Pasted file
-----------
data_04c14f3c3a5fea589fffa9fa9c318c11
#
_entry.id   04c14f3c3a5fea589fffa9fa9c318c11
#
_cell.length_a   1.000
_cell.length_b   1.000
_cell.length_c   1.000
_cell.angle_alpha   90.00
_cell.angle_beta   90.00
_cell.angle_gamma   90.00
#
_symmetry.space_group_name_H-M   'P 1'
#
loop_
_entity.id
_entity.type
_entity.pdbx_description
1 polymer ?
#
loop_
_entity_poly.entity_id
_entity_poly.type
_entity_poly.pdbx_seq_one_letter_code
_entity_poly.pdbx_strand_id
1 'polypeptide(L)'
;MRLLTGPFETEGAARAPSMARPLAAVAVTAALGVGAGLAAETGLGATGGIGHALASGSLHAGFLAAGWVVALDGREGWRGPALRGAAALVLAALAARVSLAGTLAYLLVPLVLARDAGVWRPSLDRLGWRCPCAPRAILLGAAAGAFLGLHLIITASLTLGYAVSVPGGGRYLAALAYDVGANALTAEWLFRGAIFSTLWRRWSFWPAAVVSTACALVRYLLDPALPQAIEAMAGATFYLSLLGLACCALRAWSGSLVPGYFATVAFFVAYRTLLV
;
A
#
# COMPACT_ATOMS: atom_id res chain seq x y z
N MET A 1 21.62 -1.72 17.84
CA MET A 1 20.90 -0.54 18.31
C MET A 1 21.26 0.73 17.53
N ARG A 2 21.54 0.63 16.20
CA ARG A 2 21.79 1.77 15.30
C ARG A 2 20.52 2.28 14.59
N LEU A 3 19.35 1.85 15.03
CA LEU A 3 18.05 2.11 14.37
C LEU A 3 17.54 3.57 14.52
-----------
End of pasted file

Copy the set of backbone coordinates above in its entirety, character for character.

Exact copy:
data_04c14f3c3a5fea589fffa9fa9c318c11
#
_entry.id   04c14f3c3a5fea589fffa9fa9c318c11
#
_cell.length_a   1.000
_cell.length_b   1.000
_cell.length_c   1.000
_cell.angle_alpha   90.00
_cell.angle_beta   90.00
_cell.angle_gamma   90.00
#
_symmetry.space_group_name_H-M   'P 1'
#
loop_
_entity.id
_entity.type
_entity.pdbx_description
1 polymer ?
#
loop_
_entity_poly.entity_id
_entity_poly.type
_entity_poly.pdbx_seq_one_letter_code
_entity_poly.pdbx_strand_id
1 'polypeptide(L)'
;MRLLTGPFETEGAARAPSMARPLAAVAVTAALGVGAGLAAETGLGATGGIGHALASGSLHAGFLAAGWVVALDGREGWRGPALRGAAALVLAALAARVSLAGTLAYLLVPLVLARDAGVWRPSLDRLGWRCPCAPRAILLGAAAGAFLGLHLIITASLTLGYAVSVPGGGRYLAALAYDVGANALTAEWLFRGAIFSTLWRRWSFWPAAVVSTACALVRYLLDPALPQAIEAMAGATFYLSLLGLACCALRAWSGSLVPGYFATVAFFVAYRTLLV
;
A
#
# COMPACT_ATOMS: atom_id res chain seq x y z
N MET A 1 21.62 -1.72 17.84
CA MET A 1 20.90 -0.54 18.31
C MET A 1 21.26 0.73 17.53
N ARG A 2 21.54 0.63 16.20
CA ARG A 2 21.79 1.77 15.30
C ARG A 2 20.52 2.28 14.59
N LEU A 3 19.35 1.85 15.03
CA LEU A 3 18.05 2.11 14.37
C LEU A 3 17.54 3.57 14.52